ttimo at idsoftware.com
Sat Nov 23 08:50:30 EST 2002
How bad do you want the win32 port? Having a win32 version sounds like an
awful lot of work and constraints. Some parts may be common, but in the
end the shells scripts that work in the linux/bsd/unix world won't work
for the win32 version of your setup etc. The UI probably can't be ncurses
or gtk, native .. or at best wxWindows?
I think throwing in a proprietary script language to perform common
operations would quickly be required for win32 operation, this pushes
even more things on the TODO list.
If you look at the GtkRadiant setup on win32, we are doing some freaky
stuff to the Install Shield setups, basically we work from templates and
generate setups on demand (with a selection of the game packs to include).
Building something that could actually compete with the existing setup
solutions on win32 would be an enormous work. And I don't think it should
be in the objectives.
On the other hand, the idea of a portable installer/update system .. and a
custom GUI code that works on all platforms (read 'Doom-engine setup UI')
On 23 Nov 2002 03:59:40 -0800
Stéphane Peter <megastep at megastep.org> wrote:
> Some interesting ideas from TTimo. See my comments below.
> One thing I'd like to add though regarding portability is that it would
> be nice if sometime in the future we are able to build a Win32 version
> of setup. Which means that we should have a way to get rid of all the
> Unixisms and other assumptions in the current code (things as simple as
> / vs \ for directory separators, or the more general reliance on shell
> Just something I think we should keep in mind...
> Le sam 23/11/2002 à 03:17, Timothee Besset a écrit :
> > I love designing new apps. You can have plenty of cool ideas and then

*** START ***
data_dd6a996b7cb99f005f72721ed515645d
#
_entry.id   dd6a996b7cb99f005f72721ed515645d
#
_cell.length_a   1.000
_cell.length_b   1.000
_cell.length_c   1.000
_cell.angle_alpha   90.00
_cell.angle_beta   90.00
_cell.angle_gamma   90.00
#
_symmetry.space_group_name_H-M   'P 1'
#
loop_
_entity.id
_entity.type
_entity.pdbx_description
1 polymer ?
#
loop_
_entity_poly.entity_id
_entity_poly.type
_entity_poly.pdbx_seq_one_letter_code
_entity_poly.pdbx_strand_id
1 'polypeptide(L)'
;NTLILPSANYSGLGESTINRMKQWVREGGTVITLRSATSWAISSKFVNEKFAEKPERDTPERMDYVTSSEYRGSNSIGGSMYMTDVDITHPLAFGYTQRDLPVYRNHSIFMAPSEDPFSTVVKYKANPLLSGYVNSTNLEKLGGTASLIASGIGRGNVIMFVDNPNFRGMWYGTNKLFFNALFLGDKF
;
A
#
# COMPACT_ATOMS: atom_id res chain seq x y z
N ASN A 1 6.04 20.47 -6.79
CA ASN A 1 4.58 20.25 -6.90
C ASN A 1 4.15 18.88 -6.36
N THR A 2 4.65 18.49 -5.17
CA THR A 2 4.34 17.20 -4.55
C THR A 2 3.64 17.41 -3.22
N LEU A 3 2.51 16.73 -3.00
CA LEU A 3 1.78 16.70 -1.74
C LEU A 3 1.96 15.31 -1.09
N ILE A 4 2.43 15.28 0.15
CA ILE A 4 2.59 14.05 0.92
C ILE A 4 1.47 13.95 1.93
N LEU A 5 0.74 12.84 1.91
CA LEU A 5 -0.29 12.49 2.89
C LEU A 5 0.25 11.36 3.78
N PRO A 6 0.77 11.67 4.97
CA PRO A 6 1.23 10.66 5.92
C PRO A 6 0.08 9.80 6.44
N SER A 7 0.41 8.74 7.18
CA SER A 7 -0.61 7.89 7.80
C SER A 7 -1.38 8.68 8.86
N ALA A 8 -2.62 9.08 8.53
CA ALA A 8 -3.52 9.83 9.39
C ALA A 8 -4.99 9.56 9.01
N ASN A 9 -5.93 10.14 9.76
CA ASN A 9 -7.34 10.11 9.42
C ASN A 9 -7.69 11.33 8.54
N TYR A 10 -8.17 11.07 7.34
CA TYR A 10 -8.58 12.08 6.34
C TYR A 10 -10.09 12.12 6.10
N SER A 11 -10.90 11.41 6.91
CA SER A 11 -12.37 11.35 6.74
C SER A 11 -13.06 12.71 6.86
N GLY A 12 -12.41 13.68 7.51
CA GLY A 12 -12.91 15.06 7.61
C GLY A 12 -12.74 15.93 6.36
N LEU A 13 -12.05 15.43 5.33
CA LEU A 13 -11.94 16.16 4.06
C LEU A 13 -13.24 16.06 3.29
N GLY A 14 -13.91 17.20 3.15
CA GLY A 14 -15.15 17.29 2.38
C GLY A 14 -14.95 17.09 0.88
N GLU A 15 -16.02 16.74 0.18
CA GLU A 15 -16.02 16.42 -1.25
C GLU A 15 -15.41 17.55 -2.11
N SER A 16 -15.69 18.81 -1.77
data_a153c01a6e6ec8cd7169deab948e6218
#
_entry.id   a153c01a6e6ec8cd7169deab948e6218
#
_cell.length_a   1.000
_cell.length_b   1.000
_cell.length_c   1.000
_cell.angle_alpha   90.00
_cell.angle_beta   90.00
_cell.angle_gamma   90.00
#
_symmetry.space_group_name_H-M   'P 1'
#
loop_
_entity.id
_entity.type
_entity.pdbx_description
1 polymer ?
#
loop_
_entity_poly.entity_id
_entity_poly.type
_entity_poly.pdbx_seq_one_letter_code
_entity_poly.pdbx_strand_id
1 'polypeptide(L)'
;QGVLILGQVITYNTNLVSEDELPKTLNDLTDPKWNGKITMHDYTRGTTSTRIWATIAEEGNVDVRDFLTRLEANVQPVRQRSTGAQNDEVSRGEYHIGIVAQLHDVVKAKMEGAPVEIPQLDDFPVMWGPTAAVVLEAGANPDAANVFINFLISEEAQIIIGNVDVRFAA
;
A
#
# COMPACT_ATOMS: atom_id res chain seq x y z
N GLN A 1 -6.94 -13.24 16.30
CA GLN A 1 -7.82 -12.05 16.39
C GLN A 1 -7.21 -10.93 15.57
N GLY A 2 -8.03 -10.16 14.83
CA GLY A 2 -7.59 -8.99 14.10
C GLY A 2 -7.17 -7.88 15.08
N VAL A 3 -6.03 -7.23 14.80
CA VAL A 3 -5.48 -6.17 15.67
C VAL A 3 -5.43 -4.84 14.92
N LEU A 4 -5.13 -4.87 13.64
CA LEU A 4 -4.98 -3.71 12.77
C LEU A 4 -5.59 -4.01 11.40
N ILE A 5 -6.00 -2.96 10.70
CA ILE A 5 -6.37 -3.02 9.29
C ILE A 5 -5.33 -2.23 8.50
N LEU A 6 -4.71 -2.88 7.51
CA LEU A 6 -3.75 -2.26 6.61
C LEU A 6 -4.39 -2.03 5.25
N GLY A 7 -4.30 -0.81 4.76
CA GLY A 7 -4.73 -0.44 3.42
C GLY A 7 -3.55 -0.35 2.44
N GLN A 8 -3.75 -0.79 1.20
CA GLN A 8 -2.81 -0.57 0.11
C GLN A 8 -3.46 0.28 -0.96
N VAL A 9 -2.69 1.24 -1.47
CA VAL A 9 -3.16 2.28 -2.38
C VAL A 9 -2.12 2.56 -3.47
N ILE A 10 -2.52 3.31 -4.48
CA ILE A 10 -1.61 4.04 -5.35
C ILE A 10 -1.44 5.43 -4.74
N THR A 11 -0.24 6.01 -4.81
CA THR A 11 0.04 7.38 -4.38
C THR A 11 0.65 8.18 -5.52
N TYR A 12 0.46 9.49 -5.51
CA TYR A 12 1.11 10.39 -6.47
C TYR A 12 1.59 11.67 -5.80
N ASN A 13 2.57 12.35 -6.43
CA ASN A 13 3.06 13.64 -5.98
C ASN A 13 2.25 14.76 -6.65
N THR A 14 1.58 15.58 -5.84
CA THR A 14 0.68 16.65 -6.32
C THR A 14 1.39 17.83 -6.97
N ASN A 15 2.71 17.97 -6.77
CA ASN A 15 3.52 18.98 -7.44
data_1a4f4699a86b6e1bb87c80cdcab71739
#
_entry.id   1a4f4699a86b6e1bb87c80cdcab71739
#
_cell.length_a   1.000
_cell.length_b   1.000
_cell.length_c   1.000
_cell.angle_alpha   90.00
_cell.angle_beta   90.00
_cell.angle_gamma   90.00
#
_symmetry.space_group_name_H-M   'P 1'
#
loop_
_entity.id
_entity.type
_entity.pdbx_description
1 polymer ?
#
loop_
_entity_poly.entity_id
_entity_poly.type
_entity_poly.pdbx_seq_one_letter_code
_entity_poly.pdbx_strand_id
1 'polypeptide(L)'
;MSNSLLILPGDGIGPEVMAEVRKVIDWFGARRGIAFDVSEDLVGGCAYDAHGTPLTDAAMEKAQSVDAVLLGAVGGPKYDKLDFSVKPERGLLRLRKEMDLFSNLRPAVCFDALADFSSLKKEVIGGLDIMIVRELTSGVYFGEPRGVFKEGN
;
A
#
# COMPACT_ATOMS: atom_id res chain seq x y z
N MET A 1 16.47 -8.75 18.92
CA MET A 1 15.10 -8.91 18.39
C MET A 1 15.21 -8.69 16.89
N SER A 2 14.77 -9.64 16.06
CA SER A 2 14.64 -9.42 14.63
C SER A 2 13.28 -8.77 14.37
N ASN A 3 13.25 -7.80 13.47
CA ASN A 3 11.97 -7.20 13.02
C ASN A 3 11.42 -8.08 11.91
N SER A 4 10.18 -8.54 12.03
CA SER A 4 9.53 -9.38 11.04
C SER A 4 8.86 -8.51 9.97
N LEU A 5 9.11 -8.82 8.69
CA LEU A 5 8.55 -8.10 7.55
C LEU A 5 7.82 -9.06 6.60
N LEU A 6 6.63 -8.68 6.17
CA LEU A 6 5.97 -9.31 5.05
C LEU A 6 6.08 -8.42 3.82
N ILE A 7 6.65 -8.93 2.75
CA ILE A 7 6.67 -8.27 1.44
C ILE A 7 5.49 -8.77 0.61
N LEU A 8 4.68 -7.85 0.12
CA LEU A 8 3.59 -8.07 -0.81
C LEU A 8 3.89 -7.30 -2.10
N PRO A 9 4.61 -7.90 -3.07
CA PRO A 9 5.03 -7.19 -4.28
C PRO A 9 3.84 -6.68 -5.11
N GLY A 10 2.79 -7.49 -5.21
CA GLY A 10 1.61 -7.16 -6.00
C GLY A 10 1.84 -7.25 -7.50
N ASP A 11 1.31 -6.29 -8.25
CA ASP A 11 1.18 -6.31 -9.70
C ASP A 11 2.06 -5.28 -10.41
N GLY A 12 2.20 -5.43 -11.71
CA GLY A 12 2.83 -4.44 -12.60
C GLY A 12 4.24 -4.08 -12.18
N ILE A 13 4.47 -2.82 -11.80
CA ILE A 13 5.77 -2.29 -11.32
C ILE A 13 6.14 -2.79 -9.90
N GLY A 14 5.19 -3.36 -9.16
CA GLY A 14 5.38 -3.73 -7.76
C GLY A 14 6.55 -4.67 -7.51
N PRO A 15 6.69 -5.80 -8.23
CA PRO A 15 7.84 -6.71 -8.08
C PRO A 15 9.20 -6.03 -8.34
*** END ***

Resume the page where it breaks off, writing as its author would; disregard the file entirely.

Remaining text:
> > decide to drop them because it will be too complicated. So here are my
> > thoughts:
> > - Multiple UIs .. anyone using the SuSE distribution? The yast
> > configuration tool has text and qt uis .. pretty much what setup 1.x is
> > doing. Very good stuff.
> I have seen it in action... Isn't that part of YaST which is proprietary
> though ?
> > - Is the XML description generic enough to describe the installations? Do
> > we need some flow control? (if-then-else?)
> That sounds like a good idea - this would also partly remove the need
> for some things otherwise achieved through shell scripts.
> > - Usage of shell scripts: in 1.x we often drop in shell scripts to perform
> > some operations. Are those reliable and portable enough? Would LUA be any
> > help?
> That would be a problem for non-Unix platforms (i.e. Win32). Although I
> suppose we could always ship a small bash.exe to run these with setup
> ;-). Other scripting languages could be an option, assuming they are
> also portable and allow to do the same kind of tricks as in regular
> shell scripting: Also a fall-back to the native shell should be allowed,
> > - Support 'on-demand' download? i.e. download a small stub package, find
> > mirrors to get further elements? I think that's what loki_update does,
> > setup and update should be more interdependent?
> Like the Ximian installer then ? At first I am thinking this could be
> done separately from the core installer package (maybe as an add-on of
> some sort).
> > - Local caching of the setup UI code? The size of UI-related binaries is
> > pretty big in setup packages. Could we have the UI stored in a local cache
> > (~/.lokisetup/ui/<API-version-GUID>/)? This would be working with
> > 'on-demand' setups. You launch a query program to some XMLized URL, it
> > checks if you have the correct UI stuff already and starts downloading?
> Setup 1.x already does something remotely similar for the uninstall
> program. It is usually copied over to the user's
> ~/.loki/installed/bin/... hierarchy of directories, and the binary there
> is used if no other 'loki_uninstall' binaries are available.
> There is the problem that if you have for instance a NFS shared home
> directory, you would need to have cached binaries for all the
> architectures you are using. Maybe this all thing could be part of the
> add-on package I was mentioning above.
> IMHO this raises the more important question of binary modularity. This
> implies that there would be actual UI backend modules of some sort. So
> how would they communicate with the installer core ? Shared .so/.dll's ?
> Separate programs communicating with some kind of IPC ? I am kind of
> hesitant on this issue given the relatively small sizes of such modules
> compared to the core installer (especially if we get modularization
> right this time).
> > TTimo
> Stephane Peter
> Sr. Software Engineer
> Codehost, Inc.
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